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Hello to everybody!


I'm new to this forum, so I thank you all in advance for any suggestion.


During the same day, I have carried out two consecutive photogrammetric captures of the same object --an oil on canvas-- using, for both the sessions, controlled illumination and the same camera network similar to the one indicated in the CHI website (that is normal landscape and overlapping convergent portrait photos). The images were processed using the same workflow on Photoscan Pro up to the generation of the orthophotos using only the normal images to avoid unwanted specular reflections and the color correction option was enabled to minimise exposure differences between the single orthos. A Digital ColorChecker SG was also captured in the scene to have a colour reference and check the quality of the final result referring to the Metamorfoze guidelines. The aim of my test is to compare the orthorectified images of the painting to check possible variations in colour in paintings.


I have exported the orhtomosaics of the two models, and both of them did not pass the quality check on Delt.ae since the patches of the DCSG were altered and couldn't fit in the ranges of tolerance of the Metamorfoze after the assignment of the ICC profile. For the sake of research, I have registered them and performed difference on ImageJ2. Theoretically, the two orthomosaics should be identical (or at least very similar) but the result (below) shows a sort of random blending between the orthos.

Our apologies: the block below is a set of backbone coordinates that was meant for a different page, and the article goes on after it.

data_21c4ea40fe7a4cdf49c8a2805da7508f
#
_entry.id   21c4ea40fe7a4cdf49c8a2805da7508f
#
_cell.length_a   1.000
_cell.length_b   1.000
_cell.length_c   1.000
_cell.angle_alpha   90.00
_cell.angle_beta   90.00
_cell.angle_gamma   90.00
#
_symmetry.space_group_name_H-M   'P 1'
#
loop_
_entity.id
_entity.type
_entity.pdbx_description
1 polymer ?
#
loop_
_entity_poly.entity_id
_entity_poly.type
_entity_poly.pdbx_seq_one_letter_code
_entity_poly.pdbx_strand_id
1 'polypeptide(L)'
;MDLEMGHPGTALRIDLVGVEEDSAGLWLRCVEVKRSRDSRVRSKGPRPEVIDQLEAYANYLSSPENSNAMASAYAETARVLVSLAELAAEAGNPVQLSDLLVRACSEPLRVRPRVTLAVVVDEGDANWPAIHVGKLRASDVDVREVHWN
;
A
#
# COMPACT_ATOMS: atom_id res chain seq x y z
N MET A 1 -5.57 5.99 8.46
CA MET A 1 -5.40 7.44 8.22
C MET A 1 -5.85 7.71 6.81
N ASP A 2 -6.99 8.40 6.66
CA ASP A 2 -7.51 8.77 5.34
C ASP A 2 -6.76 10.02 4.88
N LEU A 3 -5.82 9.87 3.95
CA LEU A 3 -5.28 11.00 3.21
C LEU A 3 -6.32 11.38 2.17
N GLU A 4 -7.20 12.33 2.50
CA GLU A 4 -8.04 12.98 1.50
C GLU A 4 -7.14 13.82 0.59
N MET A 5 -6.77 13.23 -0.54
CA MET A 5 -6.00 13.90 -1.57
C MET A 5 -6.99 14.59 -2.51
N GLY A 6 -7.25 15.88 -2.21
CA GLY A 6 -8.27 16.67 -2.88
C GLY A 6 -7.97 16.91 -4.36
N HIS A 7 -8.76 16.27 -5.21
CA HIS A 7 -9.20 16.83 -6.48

What does Photoscan do when creates the single orthos?!

How does it blend them to create the orthomosaics?

Did anyone of you ever noticed this?


Given this result, I am wondering if photogrammetry in general is capable of recording accurately only 3D information and make random approximations in the formation of orthorectified images (or is it just a problem of Photoscan?).


Thank you in advance for any suggestion to solutions/literature/processes/hints!



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Hello Camilla,


Very interesting test results!


As I understand it, choosing the Enable color correction option in PhotoScan will cause a least squares best fit of the color values for all the images used and then alter every image so that the color is the best fit. That means that if you had done a very careful job of color correction for each image, in say PhotoShop, that work would be altered by the color correction in PhotoScan. If you want the original color of each photo maintained, you must uncheck the Enable color correction option.


Out of curiosity, what Blending mode did you choose?



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Hi Tom,


thank you for your response!


I have used the default blending mode (Mosaic) to build the orthomosaic. This morning I have also performed the same comparison on orthomosaics with Color Correction disabled, and the result is (almost) the same.


Given this outcome, I guess it's needed a much deeper --though delicate-- manipulation of the datasets (i.e. dark and flat field correction) prior to the model reconstruction to reduce propagation of the error. It's common practice in astrophotography and x-ray radiography, surely there are a plenty of open source sw out there to do it (Photoshop is not the adequate tool for such operations). Currently, the difference in exposure on the corners of my flat field is limited to an average of 11 grey levels in respect to the centre of the image, perhaps it is enough to generate such non-uniformities on the reconstruction of the orthomosaic.


I'll make some more tests and keep you informed!

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